Drier Air or Wetter Weekend?
It has looked like summer across much of Florida this week, but that is all about to come to an end. I’ll get to that in a bit, but first I want to take a look at the pattern that we have been under for a little more than a week state wide. Interesting picture below showing the imbalance of rainfall over the last seven days. The image shows the percent of ‘normal’ rainfall over the last week with the warm colors showing less than normal and the cooler colors showing more rainfall than normal. This does not include today’s rainfall, but it does show that high pressure has been anchored down to our south and the beginning of the sea breeze in north Florida. Since high pressure remains in place to the south (through tonight), clockwise winds have been pushing storms in central and south Florida toward the east coast over the last week. In north Florida, the sea breeze has kept the severe weather away from the coast line. After the sea breeze pushes through an area, the area becomes too stable to support many showers and thunderstorms, and thus blocking any strong to severe weather from the coast line. You can see this effect in north Florida as the thin red line of below normal rainfall from Cedar Key to Apalachicola and almost to Pensacola Beach.
Shifting to the upcoming weather, and a cold front is on the way!…well, more like a dry front. The front is currently located from Perry to Jacksonville, and will be pushing into central Florida before sunrise and into south Florida by late afternoon. This isn’t really the most welcome weather feature in Florida since much of the state is in a drought, but a few showers can be expected overnight along the west coast and in south Florida tomorrow afternoon. We might be able to wring out a 30% chance around Tampa Bay and up to 40% along Alligator Alley and South Florida.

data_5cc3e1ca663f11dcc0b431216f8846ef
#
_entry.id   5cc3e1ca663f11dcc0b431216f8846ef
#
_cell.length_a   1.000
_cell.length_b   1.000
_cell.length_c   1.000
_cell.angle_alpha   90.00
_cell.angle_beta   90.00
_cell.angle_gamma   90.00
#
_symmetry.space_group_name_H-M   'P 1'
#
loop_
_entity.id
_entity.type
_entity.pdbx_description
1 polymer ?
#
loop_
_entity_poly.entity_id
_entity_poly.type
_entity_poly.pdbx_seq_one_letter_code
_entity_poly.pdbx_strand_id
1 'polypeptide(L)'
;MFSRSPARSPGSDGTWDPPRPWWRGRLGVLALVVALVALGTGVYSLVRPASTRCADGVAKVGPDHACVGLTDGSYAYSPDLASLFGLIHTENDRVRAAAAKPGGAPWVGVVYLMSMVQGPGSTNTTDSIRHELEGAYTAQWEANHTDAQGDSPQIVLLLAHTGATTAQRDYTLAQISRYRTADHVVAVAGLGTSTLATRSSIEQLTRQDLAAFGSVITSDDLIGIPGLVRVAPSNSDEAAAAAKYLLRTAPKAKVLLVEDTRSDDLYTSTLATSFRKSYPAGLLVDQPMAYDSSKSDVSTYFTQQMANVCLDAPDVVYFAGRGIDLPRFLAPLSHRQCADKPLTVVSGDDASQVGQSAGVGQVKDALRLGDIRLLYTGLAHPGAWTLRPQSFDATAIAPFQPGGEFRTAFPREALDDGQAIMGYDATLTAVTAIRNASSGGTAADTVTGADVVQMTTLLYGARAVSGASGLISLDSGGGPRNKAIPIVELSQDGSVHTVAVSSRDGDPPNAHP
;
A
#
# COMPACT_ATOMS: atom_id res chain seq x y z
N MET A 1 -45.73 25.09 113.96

The unfortunate side effect of this wind switch (It’s hard to call this a cold front!) is the dry air that it will bring down the interior of the state, effectively slowing the start of the rainy season. The rainy season generally begins in late May to early June from south to north, and varies quite a bit from year to year. I do think that the rainy season will begin on time or just ahead of schedule this year because of all of the heat in place.
The ‘front’ is already pushing drier air into the southeastern US seen in black and darker greens in the image below, with dew points dropping into the 40s and 50s. The dew point is the most accurate measure of the amount of juice in the air, and the lower it is the drier it is outside. Dew points could drop into the 40s in north FL, and into the 50s across the I-4 corridor. This will limit shower activity around most of the state to less than 20% for the early parts of the weekend. This dry air will not stick around for long in May, and rain chances will be back up to 30-50% by early next week.
This is a reminder that hurricane season in the north Atlantic begins in just three weeks! Get your supply kits ready once again, including food and water for every person in your family including pets for at least 3 days, clothes for everyone for a week, and something to keep you occupied when the power and internet goes out.
On April 27th, I graduated with a Bachelor’s degree from the Florida State University in meteorology. This makes me an official Meteorologist after five years of being in school. I wanted to thank the people at Florida State and at St. Petersburg College as well as my new families in Phi Theta Kappa and the American Meteorological Society/National Weather Association for everything that I could not have done without your support and for everything that you will do for students like me in the future!